conclusion is false. In all other cases, you would not call the sentence false. This implies that
the only row of the truth table for p → q that should be filled in with an F is the row where p is
T and q is F. No other row should contain an F. But each row of a truth table must be filled in
with either a T or an F.
Thus all other rows of the truth table for p → q must be filled in with T’s.

## Truth Table for p → q

p q p→q
T T T
T F F
F T T
F F T

In general, when the “if” part of an if-then statement is false, the statement as a whole is said
to be true, regardless of whether the conclusion is true or false.

2.1.5. Biconditional
Sometimes (but certainly not always) the conditional connective works both ways. That is,
sometimes when we say "If p then q", then we can also say "If q then p". As an example, the
statement:
If the triangle is equilateral then the triangle has three equal angles.
is precisely the same as the statement :
If the triangle has three equal angles, then the triangle is equilateral.
When this happens we can replace the two statements with the if and only if clause, so that
we can say:
The triangle is equilateral if and only if it has three equal angles.
DEFINITION
Given statement variables p and q, the biconditional of p and q is “p if, and only if, q” and is
denoted p ↔ q. It is true if both p and q have the same truth values and is false if p and q have
opposite truth values. The words if and only if are sometimes abbreviated iff.

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The biconditional has the following truth table:
Truth Table for p ↔ q
p q p↔q
T T T
T F F
F T F
F F T

## Order of Operations for Logical Operators

1. ∼ Evaluate negations first.
2. ∧, ∨ Evaluate ∧ and ∨ second. When both are present, parentheses may be needed.
3. →, ↔ Evaluate → and ↔ third. When both are present, parentheses may be needed.

EXERCISES 1

1. Write the negation of the following 5. Write each of the following sentences
propositions: symbolically, letting p = “Paulina
a) School book is a working tool. Chiziane is a Mozambican writer” and q
b) Cars are means of transportation. = “Mia Couto is a Mozambican writer”.
c) All the students love Mathematics. a) Paulina Chiziane and Mia Couto are
d) a  b  ab Mozambican writers.
e)  is an irrational number b) Paulina Chiziane is a Mozambican
writer and Mia Couto is not a
f) All prime numbers are odd.
Mozambican writer.
c) Neither Paulina Chiziane nor Mia
2. Write the negation of each of the
Couto is a Mozambican writer.
following propositions and determine
the truth value of each proposition and
6. As you know, Paulina Chiziane and Mia
the truth value of its negation.
Couto are great Mozambican writers.
a) 2 3  12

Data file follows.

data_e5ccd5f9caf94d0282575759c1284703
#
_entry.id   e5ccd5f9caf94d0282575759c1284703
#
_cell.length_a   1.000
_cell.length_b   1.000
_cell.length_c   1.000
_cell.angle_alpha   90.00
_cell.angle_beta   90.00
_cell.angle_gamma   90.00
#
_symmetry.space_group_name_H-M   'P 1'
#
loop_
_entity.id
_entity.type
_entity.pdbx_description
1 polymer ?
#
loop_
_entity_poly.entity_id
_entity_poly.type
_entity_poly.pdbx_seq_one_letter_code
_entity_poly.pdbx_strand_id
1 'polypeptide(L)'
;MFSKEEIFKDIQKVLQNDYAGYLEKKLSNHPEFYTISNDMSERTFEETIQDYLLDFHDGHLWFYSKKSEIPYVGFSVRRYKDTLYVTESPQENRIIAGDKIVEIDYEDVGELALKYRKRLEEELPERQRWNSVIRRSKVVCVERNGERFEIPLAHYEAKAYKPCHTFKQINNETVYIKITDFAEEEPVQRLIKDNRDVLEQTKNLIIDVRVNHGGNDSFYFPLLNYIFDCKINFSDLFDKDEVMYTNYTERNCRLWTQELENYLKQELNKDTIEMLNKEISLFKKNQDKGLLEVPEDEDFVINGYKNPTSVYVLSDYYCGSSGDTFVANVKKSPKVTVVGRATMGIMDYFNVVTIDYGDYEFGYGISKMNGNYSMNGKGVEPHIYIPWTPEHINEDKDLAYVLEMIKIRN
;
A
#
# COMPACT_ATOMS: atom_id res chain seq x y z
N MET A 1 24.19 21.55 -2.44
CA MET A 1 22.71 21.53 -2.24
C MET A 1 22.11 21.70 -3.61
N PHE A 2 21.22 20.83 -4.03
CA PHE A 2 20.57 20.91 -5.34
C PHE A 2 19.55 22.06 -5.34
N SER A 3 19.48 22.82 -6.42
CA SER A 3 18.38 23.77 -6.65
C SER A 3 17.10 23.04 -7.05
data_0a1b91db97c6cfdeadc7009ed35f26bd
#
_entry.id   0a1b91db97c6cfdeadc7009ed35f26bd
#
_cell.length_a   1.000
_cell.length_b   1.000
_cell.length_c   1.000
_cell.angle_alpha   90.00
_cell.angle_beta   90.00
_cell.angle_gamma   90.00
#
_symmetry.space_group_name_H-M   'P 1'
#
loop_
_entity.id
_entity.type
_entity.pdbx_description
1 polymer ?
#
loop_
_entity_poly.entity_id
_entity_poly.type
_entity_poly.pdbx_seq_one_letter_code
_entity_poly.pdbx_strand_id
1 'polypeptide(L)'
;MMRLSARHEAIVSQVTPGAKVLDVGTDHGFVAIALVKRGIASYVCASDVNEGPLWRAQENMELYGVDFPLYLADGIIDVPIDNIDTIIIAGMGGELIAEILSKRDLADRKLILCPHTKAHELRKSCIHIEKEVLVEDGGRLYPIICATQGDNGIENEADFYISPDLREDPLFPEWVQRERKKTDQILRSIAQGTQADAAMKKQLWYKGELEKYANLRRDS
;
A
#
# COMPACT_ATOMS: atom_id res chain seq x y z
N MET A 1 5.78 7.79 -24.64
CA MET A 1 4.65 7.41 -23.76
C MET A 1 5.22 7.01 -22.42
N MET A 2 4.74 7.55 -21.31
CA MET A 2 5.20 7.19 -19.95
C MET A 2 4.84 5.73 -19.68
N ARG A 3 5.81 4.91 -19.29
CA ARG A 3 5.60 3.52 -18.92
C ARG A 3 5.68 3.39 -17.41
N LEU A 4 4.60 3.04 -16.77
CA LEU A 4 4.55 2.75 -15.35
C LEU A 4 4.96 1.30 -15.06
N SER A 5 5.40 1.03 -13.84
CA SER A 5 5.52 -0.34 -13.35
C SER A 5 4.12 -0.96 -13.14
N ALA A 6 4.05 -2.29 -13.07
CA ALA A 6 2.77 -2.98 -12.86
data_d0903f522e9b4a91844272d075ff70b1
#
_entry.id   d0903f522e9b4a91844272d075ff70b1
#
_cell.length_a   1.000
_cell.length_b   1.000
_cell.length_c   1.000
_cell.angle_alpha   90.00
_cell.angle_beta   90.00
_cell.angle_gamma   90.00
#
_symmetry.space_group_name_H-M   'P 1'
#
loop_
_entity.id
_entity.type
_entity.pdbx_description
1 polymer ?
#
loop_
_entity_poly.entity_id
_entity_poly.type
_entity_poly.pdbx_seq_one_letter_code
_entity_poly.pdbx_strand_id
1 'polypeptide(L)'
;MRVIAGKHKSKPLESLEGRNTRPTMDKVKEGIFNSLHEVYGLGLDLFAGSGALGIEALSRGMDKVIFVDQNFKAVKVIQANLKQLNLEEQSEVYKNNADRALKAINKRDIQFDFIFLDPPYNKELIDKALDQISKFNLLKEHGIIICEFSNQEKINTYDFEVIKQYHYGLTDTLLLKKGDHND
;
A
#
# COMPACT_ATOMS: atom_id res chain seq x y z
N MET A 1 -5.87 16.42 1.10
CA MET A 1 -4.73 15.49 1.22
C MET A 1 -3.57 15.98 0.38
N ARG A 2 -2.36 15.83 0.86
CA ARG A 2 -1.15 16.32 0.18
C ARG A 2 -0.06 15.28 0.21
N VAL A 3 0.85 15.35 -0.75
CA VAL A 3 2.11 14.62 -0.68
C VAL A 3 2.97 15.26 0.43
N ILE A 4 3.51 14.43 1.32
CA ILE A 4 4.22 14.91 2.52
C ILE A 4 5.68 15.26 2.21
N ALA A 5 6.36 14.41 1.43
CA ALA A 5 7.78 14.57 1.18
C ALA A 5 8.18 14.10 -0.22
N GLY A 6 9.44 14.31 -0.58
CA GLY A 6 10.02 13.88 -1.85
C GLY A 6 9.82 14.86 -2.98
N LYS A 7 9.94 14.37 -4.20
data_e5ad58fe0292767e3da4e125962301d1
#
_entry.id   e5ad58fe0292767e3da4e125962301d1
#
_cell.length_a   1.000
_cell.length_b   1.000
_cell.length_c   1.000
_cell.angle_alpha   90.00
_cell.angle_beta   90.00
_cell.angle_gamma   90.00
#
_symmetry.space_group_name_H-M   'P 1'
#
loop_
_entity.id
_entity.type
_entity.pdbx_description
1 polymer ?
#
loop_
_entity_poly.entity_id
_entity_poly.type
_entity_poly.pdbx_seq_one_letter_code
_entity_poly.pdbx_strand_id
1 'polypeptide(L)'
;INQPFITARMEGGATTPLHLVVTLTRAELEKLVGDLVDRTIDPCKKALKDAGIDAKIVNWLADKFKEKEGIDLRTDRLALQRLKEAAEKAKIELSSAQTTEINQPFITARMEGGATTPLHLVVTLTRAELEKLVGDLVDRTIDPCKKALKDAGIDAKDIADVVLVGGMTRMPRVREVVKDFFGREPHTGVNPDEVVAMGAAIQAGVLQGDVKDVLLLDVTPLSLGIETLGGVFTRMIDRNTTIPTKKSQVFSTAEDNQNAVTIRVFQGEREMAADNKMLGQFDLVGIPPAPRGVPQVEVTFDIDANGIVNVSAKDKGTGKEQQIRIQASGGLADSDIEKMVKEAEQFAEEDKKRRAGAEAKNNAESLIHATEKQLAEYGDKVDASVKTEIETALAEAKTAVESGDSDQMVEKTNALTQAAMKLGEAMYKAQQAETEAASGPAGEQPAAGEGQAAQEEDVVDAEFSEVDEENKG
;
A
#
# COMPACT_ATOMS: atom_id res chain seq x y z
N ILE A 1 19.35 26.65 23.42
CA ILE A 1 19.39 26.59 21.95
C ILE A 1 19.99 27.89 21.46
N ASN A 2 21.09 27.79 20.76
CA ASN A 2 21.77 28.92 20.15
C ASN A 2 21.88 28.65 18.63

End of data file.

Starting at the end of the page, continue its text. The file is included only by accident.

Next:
Therefore, which of the propositions in
b) 1  1, 2,3 the previous exercises are true?
c) 23  6
7. Consider the statements
2 5 
2
d)  20 a : I eat fruits.
3. Consider the proposition: b : I eat sweets.
Write each of the following sentences
p: 3
565 symbolically.
a) Find its truth value. a) I either eat fruits or sweets.
b) Write the negation of p b) I don’t eat fruits or sweets (but not
c) What is the truth value of ~p? both)

## 4. Let a and b be the propositions: 8. Let c and d be the propositions:

a : Water is an essential need c:1+1=2
b : Protecting the environment is d : Logic is a type of potato.
everyone’s responsibility. Write the following expressions in
Write the following expressions in English language.
English language. a) c  d
a) a  b b) ~ a  b b) d  ~ c

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9. Find the truth values of the statements 15. Write each of the following sentences
in 8 a) and 8 b). symbolically, letting p = “It rains”, q =
“The sun shines” and r = “It is hot”.
10. Assuming that the following a) If the sun shines, then it is hot.
propositions are true b) If it rains, then it is not hot.
a : Paulino is 17 years old. c) If it doesn’t rain and the sun shines,
b : Mia is 16 years old. then it is hot.
Write the following expressions in
English language and find their truth 16. Given the propositions a , b and c
values. a:22 5
a) a  b b :  is an irrational number
b) a b c : 3 is an irrational number
Write the following expressions in
11. Write each of the following sentences English language and find their truth
symbolically, letting p = “Paulo is a values.
student”, q = “Paulo is a programmer” a) a ~ b
and r = “João is a student”. b) ~ a  c
a) Paulo is a student or programmer. c)  b  c  ~ a
b) Paulo is either a student or a
programmer. d)  a ~ c  ~ b
c) Paulo and João are students or Paulo
is a programmer. 17. Find the truth values of each of the
statements of the previous exercise.
12. Given the propositions a and b ,
a :5  8 18. Given that the proposition p  q is
7 1 false, what are the truth values of the
b:  2
3 3 following propositions?
a) What is the truth value of each of a) ~ p  q
the given statements? b) p  q
b) Write the following expressions in c) pq
English language and find their
truth values.
19. Given the propositions a , b and c